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TAGS: Allegories and metaphors; Chahar Vadi (Four Valleys); Fragrance; Joseph (Prophet); Knowledge; Manifestations of God; Self; Wine (symbol); Words and phrases
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Studies of this book often focus on its Sufi and mystical aspects. But when it is seen within the larger context of the totality of the Bahá’í Writings, its purpose appears as a guide for spiritual wayfarers to the recognition of the Manifestation of God.

Reflections on The Four Valleys of Bahá'u'lláh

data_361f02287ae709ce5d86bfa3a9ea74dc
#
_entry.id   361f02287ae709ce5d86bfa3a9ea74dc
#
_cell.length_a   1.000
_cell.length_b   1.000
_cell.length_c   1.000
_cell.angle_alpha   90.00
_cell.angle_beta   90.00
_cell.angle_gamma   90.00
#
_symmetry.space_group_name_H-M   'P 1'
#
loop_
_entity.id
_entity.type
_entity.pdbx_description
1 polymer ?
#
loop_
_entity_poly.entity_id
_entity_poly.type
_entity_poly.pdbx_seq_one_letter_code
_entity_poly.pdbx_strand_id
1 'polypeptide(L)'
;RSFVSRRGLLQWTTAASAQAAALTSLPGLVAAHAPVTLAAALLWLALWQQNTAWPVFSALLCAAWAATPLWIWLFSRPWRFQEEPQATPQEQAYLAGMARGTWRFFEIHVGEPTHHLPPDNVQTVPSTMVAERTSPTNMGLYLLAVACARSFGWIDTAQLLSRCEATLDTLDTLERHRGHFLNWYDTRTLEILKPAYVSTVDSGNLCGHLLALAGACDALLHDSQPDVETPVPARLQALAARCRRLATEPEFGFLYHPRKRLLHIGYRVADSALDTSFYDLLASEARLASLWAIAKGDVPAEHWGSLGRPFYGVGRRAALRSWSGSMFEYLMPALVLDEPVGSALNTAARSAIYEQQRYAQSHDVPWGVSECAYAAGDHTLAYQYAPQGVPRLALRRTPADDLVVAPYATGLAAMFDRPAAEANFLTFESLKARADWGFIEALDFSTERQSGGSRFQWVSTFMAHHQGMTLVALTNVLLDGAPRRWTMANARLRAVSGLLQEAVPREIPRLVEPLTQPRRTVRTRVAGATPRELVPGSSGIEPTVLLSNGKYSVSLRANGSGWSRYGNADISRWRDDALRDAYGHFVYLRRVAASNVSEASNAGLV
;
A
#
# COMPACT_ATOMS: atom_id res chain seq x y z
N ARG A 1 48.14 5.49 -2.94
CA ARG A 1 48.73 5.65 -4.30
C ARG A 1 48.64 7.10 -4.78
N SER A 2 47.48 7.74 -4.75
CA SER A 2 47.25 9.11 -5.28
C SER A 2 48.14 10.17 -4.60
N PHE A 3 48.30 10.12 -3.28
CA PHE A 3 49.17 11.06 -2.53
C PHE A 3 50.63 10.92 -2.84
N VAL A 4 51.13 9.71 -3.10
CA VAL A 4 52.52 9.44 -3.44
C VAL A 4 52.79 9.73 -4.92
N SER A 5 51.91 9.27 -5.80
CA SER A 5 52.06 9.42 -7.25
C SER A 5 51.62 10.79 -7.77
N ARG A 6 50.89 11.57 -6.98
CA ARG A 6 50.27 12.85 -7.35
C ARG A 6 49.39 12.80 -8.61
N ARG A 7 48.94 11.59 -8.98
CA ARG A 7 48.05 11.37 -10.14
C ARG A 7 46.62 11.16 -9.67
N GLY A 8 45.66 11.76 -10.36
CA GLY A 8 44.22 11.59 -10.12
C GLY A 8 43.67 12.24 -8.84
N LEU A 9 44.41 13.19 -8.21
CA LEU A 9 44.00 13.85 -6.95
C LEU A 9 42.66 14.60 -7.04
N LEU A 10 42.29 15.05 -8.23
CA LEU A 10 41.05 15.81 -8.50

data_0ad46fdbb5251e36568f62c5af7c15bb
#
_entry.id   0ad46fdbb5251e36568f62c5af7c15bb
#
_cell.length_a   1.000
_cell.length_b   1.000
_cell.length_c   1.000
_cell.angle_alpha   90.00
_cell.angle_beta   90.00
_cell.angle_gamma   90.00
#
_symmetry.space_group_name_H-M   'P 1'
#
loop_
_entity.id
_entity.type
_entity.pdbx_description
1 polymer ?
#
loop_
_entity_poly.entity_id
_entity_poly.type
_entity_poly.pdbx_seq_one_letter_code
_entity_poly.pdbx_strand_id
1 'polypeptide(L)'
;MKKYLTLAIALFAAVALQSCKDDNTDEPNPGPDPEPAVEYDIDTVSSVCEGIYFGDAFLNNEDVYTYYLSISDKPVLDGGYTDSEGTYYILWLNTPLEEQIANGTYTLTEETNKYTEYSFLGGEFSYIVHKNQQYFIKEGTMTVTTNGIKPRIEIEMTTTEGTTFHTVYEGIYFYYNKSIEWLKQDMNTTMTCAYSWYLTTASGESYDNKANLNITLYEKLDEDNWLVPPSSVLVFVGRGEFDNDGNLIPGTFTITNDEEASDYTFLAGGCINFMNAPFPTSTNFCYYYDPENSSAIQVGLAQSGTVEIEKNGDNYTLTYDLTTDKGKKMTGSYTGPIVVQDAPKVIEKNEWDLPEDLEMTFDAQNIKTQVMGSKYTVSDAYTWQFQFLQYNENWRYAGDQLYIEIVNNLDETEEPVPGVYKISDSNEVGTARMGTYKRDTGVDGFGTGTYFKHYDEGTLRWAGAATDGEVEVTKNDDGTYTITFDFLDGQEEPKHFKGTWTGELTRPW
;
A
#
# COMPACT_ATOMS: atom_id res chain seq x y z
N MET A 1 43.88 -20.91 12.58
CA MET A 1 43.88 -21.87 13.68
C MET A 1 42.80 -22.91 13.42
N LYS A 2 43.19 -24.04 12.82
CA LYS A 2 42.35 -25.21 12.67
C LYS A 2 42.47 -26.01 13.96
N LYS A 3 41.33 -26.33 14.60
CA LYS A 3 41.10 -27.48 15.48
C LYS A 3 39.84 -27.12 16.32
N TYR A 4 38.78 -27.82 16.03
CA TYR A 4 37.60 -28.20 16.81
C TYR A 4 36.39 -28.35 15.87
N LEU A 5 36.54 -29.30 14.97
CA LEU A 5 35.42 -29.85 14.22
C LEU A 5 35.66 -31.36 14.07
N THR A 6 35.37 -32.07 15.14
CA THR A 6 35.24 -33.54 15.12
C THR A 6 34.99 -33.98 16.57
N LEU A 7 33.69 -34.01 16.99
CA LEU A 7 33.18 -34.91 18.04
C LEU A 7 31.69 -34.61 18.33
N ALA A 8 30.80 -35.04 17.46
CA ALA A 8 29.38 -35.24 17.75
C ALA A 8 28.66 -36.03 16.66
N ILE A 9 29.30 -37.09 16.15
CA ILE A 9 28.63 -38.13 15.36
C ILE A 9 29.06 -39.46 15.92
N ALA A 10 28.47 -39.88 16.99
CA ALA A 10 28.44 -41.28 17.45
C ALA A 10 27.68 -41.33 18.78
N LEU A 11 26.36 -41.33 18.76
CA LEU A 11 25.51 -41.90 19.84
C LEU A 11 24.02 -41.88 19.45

by Amrollah Hemmat

published in Journal of Bahá'í Studies, 30:4, pages 11-51
Ottawa: Association for Bahá'í Studies North America, 2021
About: The Four Valleys was revealed in Bagdad in a mystical language and style, in response to a request made by a prominent Sufi. Yet, despite the traditional Sufi concepts, language, and symbolism employed by Bahá’u’lláh, studying the text in light of the totality of Bahá’í writings demonstrates that its main purpose is to guide the wayfarers to the recognition of the Manifestation of God, soon to be revealed to be Bahá’u’lláh Himself. Furthermore, understanding the text as portraying two complementary paradigms—four parallel paths towards God and the four stages of a single path—leads to integrative and holistic perspectives and practices prescribed in the Bahá’í writings.
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